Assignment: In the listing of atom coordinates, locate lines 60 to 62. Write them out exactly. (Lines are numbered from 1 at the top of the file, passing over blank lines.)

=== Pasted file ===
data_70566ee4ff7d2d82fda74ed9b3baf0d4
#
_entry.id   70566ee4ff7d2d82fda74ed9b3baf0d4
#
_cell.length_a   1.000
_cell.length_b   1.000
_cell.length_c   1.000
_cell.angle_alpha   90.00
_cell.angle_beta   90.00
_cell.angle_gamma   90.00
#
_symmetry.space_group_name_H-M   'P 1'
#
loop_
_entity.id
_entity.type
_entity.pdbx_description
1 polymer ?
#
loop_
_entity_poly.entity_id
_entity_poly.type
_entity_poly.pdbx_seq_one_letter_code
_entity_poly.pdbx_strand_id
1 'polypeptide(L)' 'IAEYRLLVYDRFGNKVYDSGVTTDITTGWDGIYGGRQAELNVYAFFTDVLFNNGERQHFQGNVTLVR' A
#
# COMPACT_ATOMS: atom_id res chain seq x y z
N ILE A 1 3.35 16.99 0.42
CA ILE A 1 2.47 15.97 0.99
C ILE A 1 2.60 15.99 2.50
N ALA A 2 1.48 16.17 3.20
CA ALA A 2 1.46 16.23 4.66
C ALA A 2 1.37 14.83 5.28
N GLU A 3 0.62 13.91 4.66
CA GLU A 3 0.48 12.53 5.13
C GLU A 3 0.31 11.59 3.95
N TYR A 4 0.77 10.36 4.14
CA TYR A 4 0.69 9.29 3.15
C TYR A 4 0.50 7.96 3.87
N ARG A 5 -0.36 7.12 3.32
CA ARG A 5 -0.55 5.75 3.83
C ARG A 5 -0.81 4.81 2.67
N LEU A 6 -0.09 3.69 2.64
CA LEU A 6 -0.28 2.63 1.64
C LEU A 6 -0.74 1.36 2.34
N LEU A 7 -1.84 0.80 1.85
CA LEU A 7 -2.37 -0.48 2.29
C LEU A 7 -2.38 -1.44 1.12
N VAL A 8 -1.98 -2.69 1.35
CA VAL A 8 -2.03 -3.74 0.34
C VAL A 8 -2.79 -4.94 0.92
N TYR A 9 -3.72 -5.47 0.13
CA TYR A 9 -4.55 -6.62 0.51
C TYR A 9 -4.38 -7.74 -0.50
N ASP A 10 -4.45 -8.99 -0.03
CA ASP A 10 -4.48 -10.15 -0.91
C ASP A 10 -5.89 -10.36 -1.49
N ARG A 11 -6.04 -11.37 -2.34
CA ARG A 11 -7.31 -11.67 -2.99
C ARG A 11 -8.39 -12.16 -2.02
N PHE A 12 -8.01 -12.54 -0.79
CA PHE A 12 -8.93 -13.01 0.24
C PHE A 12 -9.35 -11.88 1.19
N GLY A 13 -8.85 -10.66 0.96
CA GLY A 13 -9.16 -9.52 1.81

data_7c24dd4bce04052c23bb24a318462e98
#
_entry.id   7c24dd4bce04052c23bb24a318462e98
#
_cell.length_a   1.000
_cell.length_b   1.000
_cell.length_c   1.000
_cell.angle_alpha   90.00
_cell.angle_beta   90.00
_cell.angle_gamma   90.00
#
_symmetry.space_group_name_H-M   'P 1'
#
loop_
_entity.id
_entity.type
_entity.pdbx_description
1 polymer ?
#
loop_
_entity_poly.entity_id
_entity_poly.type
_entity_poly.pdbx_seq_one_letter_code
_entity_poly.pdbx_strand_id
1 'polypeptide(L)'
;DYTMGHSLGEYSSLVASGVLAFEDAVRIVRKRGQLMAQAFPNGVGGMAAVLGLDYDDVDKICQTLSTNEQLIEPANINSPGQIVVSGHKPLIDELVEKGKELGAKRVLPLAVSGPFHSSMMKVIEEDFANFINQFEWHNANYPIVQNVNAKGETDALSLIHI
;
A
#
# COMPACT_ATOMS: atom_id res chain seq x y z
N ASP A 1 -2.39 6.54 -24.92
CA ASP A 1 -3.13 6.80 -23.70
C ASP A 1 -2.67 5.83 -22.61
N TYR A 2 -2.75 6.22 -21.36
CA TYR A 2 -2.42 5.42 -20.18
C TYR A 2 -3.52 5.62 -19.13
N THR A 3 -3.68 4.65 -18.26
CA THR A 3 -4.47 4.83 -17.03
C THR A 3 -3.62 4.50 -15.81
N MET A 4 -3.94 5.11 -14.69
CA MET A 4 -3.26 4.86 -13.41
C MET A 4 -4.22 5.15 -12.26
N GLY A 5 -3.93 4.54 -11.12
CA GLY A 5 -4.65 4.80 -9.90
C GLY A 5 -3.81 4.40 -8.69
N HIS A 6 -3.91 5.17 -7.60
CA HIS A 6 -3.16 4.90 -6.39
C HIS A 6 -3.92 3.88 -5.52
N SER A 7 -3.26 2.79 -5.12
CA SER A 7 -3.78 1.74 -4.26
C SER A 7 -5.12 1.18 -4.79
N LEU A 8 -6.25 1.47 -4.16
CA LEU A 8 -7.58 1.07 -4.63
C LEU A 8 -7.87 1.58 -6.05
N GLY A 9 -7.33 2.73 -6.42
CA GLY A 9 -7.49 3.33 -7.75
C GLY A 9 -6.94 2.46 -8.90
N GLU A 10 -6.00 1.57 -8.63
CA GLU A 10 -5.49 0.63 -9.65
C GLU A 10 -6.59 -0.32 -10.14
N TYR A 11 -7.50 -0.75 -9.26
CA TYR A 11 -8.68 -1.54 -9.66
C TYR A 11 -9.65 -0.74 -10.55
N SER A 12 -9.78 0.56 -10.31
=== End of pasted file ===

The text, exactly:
C ARG A 11 -8.39 -12.16 -2.02
N PHE A 12 -8.01 -12.54 -0.79
CA PHE A 12 -8.93 -13.01 0.24